Call for cosmic cooperation with Europeans
Participants attending a China-European Union space workshop Wednesday in Beijing agreed the two sides need to enhance co-operation in the field of space.
"Successful collaboration in space has already proved to be a 'win-win' situation, and more must be done to develop our ties,'' said EU Research Commissioner Philippe Busquin in his opening remarks.
The aims of China's space policies, as described in China's November 2000 White Paper, are largely in accord with EU's policy orientations, Busquin said.
And this can be the cement of Sino-EU future partnership, he added.
Co-operation between China and the EU in space includes the December launch of the Double Star satellite and the signing in September of a Framework Agreement between China and the EU on China's participation in the Galileo Programme.
The Double Star became a joint effort of China's space agency and the European Space Agency in 2001.
By launching two satellites by mid-2004, Chinese and European scientists hope the Double Star Project will operate alongside four satellites from the Cluster II project, which the Europeans started in 2000 to study how solar winds affect the Earth.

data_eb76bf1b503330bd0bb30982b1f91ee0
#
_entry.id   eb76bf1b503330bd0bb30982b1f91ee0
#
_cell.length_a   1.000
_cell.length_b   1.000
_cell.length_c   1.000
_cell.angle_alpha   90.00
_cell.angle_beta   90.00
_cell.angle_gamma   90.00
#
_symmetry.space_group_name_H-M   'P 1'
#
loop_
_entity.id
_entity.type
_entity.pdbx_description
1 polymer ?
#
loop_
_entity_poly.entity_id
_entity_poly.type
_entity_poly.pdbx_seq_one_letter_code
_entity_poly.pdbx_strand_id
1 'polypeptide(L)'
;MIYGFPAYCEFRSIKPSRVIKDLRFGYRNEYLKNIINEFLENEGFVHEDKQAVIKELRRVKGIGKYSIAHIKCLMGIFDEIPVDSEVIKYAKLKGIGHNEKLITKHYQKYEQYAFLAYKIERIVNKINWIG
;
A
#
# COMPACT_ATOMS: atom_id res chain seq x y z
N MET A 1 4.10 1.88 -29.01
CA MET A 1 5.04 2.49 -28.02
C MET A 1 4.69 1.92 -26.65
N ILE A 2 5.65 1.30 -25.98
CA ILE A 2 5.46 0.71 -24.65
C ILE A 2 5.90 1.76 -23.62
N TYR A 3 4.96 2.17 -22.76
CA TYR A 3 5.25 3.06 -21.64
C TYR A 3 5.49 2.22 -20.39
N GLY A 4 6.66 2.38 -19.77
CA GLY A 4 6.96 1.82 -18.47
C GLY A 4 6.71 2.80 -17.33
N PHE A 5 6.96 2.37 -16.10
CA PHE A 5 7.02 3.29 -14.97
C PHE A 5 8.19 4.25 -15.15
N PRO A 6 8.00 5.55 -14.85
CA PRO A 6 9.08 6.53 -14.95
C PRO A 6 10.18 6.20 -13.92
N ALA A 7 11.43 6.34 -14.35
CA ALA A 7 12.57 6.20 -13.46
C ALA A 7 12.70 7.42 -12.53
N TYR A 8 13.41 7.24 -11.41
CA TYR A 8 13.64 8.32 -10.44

The Galileo Programme is the EU's plan to set up its own global navigation satellite system.
Once it is completed, the Galileo Programme will add to the two already existing independent systems in the world -- the global positioning system of the United States and Russia's Glonass system.
The Framework Agreement highlights co-operative activities on satellite navigation in a range of sectors, such as science and technology, industrial manufacturing, and service and market development.
A China-Europe technical training and co-operation centre on global satellite navigation is working in Beijing's Zhongguancun High-Tech Zone to serve as a local centre for the Galileo Programme.
Sun Laiyan, vice-director of the China National Space Administration, said China is willing to strengthen Sino-EU space co-operation and hopes to contribute to the Galileo Programme.
Busquin and China's Minister of Science and Technology signed a joint statement on Sino-EU science and technology co-operation.
According to the statement, existing co-operation in fields such as biotechnology, information society technology, food safety, energy and new materials will continue to be strengthened.
And the two sides will also explore relations in news areas. They include space, hydrogen energy and emerging diseases common to man and animals.